India Insight

Justice delayed for Punjab beating victim

Burundi national Yannick Nihangaza was brutally beaten in April by allegedly drunk youngsters, and left for dead in Jalandhar, a city in Punjab. Nearly three months later, the 23-year-old Nihangaza lies in a vegetative state at a hospital.

His father has asked the Punjab government to allow him to bring his son back to Burundi. He also wants the state to prosecute the suspects and pay for his son’s medical expenses.

Until today, he has had to beg. Local media reports say Nihangaza’s father has written to Punjab’s chief minister and expressed his disappointment at the government having done little to set things right.

After the Burundi youth’s story received some attention in the local media, the state government on Friday said it will help the family and has instructed the police to probe the incident. It is unknown why it took the government nearly three months to ask for help.

This is in contrast to Australia, where about two years ago, Indian student Shravan Kumar was a victim of what appeared to be a racially motivated attack. Australia granted him permanent residency status, entitling him to various benefits as a result.

Does Indian literature owe its global success to the Raj?

As close to 50,000 people prepare to celebrate India’s bulging roster of nationally and internationally renowned authors and poets at the seventh annual Jaipur Literary Festival, a public spat between its British organiser and an Indian magazine over allegations of perpetuating “a Raj that still lingers” threatens to ignite a decades-old debate over the role of colonial English in the country’s literary success.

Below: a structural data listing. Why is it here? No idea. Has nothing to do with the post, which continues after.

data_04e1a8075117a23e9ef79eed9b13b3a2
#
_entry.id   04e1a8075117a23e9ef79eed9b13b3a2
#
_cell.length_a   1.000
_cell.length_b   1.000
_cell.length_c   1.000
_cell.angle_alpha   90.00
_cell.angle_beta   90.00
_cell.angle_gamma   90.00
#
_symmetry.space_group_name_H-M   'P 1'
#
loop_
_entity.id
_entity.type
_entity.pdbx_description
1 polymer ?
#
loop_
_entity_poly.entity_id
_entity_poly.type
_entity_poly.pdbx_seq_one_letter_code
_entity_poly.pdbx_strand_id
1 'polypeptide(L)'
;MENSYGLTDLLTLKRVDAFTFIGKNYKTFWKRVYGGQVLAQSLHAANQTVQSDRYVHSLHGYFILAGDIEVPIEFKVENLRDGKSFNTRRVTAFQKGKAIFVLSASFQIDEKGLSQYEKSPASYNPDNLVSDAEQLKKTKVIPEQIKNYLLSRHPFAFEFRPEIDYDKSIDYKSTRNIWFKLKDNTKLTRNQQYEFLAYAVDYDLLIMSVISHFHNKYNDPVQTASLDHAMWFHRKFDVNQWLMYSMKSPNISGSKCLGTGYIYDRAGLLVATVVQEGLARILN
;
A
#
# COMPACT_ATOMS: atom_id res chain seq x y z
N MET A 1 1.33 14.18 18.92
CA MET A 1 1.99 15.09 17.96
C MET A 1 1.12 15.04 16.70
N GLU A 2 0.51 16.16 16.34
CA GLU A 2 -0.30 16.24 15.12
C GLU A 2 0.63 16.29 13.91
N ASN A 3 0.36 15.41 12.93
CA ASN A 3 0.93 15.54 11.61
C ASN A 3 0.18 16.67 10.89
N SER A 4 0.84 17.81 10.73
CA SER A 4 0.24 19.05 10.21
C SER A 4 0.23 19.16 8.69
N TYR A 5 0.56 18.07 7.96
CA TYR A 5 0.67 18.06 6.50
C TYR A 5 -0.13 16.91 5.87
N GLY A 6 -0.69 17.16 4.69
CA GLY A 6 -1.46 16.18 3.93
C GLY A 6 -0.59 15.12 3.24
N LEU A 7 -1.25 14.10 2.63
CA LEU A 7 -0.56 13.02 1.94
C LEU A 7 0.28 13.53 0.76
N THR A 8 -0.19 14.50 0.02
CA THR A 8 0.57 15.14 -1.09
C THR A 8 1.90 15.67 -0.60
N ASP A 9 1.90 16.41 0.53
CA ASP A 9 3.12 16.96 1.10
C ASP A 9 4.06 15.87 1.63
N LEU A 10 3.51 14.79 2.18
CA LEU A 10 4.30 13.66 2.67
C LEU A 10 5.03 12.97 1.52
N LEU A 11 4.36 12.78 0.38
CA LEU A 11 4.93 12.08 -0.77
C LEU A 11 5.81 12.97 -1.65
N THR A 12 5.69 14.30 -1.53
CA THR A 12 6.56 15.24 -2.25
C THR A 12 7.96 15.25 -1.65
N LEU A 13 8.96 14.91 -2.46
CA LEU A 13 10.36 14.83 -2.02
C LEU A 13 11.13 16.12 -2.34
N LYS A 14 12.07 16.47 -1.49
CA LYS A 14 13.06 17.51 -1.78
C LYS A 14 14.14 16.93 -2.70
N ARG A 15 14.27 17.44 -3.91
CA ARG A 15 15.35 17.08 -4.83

Bollywood icon Amitabh Bachchan (R) talks with Neville Tuli, founder and chairman of Osian's - Connoisseurs of Art Pvt Ltd, at the annual Jaipur literary festival, one of India's biggest, January 23, 2009. REUTERS/Abhishek Madhukar (INDIA)

As Delhi-based William Dalrymple and his fellow organiser stress the festival’s intent to showcase works from India’s array of states and dialects to thousands of book lovers, an article in India’s Open magazine this month claimed the festival matters “because of the writers from Britain it attracts”.

India’s literary elite has long wrestled with its complicated post-colonial legacy, sharpened by the huge international success of Indian writers such as Salman Rushdie, Vikram Seth and Kiran Desai, who have put the former British colony on the literary map, but live, sell more books and win more awards in the UK or the U.S.

Kevin Rudd: Re-reassuring Indians?

The Australian Prime Minister Kevin Rudd, currently in India, is expected to address concerns in India over attacks on Indian students.The issue blew up in May this year after a spate of attacks on Indian students amid allegations of racism.The Australian leaders have been defending the safeguards and measures taken since then, but every time there is a fresh attack the media goes to town with the issue.With over 80,000 students enrolling in Australian every year the attacks, whatever their nature, have hardly dampened the outflow of students.Rudd won’t be the first to offer a reassurance and given the regularity with which incidents are reported it doesn’t look like he would be the last.Indian students continue to be interested in Australian education.Is this because they can sense that the issue is has been blown out of proportion?Or are they voting with their feet on the state of Indian education system?Are we still sold out over the lure of a ‘foreign degree’ and willing to run the risks for it?

Attacks on Indians in Australia: racist or recessionist?

A spate of attacks on Indian students in Melbourne and Sydney has seen the Indian media accuse Australia of being a racist nation.

Newspaper articles warning of a culture of “curry bashings” in Australia have sparked off debate and people around the world have spoken out against the attacks in online forums.

Some insist the majority of attacks may have been purely criminal.

As an Indian studying in the U.S. for the past three years, I am yet to come across any instance of Indians being targeted on the basis of their race.

  •